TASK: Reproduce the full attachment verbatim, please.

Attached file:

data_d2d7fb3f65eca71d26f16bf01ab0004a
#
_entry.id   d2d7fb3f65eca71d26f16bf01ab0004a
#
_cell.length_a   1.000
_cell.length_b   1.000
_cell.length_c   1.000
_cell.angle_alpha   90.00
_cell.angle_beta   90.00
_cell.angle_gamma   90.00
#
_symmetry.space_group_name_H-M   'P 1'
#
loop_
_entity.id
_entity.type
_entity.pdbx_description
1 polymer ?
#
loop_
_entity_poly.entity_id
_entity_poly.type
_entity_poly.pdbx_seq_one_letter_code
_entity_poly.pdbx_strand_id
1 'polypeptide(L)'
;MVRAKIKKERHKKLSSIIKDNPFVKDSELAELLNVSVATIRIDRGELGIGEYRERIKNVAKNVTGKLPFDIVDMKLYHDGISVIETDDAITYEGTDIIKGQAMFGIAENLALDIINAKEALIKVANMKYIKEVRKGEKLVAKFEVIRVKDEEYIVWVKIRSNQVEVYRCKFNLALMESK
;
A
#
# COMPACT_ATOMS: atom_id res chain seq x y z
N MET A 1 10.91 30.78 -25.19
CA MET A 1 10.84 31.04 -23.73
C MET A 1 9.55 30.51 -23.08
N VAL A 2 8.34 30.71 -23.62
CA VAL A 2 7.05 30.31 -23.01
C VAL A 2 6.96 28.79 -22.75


data_d2d7fb3f65eca71d26f16bf01ab0004a
#
_entry.id   d2d7fb3f65eca71d26f16bf01ab0004a
#
_cell.length_a   1.000
_cell.length_b   1.000
_cell.length_c   1.000
_cell.angle_alpha   90.00
_cell.angle_beta   90.00
_cell.angle_gamma   90.00
#
_symmetry.space_group_name_H-M   'P 1'
#
loop_
_entity.id
_entity.type
_entity.pdbx_description
1 polymer ?
#
loop_
_entity_poly.entity_id
_entity_poly.type
_entity_poly.pdbx_seq_one_letter_code
_entity_poly.pdbx_strand_id
1 'polypeptide(L)'
;MVRAKIKKERHKKLSSIIKDNPFVKDSELAELLNVSVATIRIDRGELGIGEYRERIKNVAKNVTGKLPFDIVDMKLYHDGISVIETDDAITYEGTDIIKGQAMFGIAENLALDIINAKEALIKVANMKYIKEVRKGEKLVAKFEVIRVKDEEYIVWVKIRSNQVEVYRCKFNLALMESK
;
A
#
# COMPACT_ATOMS: atom_id res chain seq x y z
N MET A 1 10.91 30.78 -25.19
CA MET A 1 10.84 31.04 -23.73
C MET A 1 9.55 30.51 -23.08
N VAL A 2 8.34 30.71 -23.62
CA VAL A 2 7.05 30.31 -23.01
C VAL A 2 6.96 28.79 -22.75